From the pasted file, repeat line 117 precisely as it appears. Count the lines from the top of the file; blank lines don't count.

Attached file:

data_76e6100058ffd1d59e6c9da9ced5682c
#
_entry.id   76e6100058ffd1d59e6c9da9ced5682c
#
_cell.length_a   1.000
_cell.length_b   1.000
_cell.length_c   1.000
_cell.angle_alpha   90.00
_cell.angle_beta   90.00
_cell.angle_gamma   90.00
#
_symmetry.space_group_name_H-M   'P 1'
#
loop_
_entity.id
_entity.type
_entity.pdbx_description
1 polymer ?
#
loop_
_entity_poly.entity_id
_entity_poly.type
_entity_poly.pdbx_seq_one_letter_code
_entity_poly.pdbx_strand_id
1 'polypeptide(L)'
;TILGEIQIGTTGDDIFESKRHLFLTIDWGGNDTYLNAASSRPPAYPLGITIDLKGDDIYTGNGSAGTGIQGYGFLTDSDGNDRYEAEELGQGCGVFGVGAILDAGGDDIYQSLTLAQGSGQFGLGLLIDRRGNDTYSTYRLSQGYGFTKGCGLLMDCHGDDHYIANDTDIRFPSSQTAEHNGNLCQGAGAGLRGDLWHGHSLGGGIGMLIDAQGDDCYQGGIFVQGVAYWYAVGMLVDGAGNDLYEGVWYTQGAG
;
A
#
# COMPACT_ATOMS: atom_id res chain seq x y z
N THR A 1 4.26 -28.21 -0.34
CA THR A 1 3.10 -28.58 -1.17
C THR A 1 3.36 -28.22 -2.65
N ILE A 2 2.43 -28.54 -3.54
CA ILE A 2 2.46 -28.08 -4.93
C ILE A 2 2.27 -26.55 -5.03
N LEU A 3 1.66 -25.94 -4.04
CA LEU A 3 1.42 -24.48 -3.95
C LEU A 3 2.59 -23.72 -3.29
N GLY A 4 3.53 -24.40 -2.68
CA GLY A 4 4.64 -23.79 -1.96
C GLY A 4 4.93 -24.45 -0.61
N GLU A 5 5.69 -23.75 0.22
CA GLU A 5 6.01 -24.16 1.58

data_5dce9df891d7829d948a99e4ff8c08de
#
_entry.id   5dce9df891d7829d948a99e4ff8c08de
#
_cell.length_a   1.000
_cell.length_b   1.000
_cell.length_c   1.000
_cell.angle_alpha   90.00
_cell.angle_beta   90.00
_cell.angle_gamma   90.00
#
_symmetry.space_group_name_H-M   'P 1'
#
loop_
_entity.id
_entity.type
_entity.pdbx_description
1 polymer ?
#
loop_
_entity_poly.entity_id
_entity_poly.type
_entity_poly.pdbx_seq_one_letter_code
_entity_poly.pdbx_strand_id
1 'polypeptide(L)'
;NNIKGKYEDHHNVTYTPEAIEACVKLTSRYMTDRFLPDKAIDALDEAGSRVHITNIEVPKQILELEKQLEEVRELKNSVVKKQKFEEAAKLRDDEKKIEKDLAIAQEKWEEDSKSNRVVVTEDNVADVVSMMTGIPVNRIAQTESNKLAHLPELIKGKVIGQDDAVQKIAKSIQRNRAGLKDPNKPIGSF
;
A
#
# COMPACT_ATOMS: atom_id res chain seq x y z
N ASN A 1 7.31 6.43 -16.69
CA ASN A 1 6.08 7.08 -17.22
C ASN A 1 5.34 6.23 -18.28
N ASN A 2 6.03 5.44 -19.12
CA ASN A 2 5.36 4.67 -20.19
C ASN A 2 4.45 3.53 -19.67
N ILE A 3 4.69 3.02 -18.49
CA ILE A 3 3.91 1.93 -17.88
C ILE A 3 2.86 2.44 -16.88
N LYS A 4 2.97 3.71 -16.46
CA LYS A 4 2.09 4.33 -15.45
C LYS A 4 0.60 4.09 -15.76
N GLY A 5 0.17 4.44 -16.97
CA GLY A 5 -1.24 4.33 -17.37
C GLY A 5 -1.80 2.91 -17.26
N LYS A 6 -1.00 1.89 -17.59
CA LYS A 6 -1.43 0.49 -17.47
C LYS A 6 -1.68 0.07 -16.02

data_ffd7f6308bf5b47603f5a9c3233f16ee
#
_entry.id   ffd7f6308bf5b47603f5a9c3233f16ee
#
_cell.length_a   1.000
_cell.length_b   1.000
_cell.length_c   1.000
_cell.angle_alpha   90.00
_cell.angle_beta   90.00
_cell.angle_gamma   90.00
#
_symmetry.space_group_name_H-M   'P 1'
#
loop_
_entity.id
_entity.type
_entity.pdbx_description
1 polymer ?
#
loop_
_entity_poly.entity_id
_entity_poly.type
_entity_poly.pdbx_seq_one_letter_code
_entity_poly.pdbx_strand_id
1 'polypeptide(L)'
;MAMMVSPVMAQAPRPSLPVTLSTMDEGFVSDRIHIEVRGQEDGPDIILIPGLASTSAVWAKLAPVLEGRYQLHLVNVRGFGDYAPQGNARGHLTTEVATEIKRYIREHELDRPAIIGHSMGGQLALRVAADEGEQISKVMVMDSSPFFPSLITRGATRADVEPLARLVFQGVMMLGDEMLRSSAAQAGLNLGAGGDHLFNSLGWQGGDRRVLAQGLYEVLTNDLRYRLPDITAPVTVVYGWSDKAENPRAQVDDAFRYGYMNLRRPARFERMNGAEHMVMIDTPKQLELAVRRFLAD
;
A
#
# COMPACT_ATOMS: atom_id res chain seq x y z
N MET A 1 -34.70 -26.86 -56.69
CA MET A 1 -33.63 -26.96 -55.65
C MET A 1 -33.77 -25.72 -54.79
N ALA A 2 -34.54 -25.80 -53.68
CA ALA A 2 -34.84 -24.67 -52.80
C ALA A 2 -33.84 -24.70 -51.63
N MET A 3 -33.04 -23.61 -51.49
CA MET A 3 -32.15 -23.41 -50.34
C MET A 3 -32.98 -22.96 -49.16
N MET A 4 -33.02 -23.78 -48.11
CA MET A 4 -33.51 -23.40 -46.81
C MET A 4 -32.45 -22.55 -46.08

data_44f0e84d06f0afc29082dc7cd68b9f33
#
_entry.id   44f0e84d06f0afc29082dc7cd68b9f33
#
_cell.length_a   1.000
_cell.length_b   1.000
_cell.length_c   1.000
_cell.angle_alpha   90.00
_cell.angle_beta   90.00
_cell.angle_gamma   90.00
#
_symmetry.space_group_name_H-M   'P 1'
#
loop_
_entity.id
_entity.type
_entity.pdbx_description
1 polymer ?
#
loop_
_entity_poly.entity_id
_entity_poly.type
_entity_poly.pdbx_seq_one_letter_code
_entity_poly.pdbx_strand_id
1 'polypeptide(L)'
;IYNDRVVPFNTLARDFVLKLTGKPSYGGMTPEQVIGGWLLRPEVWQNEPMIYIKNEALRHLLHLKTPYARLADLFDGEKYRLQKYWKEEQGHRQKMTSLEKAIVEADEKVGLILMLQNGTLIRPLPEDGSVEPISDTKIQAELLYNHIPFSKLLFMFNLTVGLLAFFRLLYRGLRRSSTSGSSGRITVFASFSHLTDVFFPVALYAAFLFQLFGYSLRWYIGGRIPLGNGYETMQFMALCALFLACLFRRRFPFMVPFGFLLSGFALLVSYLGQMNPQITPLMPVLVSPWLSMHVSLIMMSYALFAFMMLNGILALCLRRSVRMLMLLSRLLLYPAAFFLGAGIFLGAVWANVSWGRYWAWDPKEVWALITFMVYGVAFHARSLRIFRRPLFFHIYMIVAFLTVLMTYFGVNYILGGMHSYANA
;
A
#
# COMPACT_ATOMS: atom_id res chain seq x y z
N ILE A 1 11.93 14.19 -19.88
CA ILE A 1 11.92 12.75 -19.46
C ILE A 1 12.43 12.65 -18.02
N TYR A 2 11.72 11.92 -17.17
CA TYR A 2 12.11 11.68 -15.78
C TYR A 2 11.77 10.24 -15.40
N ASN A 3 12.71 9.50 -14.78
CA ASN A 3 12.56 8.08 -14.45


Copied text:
1 'polypeptide(L)'